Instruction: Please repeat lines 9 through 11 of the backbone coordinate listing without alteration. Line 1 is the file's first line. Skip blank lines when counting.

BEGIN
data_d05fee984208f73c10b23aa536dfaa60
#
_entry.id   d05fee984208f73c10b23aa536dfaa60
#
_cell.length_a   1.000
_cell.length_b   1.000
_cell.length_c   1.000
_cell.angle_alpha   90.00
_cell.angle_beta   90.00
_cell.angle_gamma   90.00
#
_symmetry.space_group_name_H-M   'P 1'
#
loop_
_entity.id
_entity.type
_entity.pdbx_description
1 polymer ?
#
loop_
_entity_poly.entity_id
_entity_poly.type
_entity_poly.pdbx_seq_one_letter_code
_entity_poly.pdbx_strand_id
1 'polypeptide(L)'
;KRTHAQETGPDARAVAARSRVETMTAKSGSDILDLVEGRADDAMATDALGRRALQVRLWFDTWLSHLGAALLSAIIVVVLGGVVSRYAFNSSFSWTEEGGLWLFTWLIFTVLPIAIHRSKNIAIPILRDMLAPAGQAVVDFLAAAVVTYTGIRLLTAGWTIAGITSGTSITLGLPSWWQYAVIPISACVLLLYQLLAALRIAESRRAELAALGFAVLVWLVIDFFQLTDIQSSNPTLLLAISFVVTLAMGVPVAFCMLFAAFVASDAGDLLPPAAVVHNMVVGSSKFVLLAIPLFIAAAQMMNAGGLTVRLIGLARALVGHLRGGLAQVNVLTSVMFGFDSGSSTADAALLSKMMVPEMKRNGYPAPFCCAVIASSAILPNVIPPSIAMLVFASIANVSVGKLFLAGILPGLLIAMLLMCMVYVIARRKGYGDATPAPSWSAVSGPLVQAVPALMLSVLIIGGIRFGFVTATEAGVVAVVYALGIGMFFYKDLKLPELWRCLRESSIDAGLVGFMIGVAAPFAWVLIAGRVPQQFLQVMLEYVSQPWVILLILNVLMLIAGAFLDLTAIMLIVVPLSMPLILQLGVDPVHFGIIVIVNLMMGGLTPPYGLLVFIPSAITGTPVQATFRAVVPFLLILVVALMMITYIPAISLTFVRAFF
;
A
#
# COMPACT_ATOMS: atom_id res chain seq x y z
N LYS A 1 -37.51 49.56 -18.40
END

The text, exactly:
_cell.angle_beta   90.00
_cell.angle_gamma   90.00
#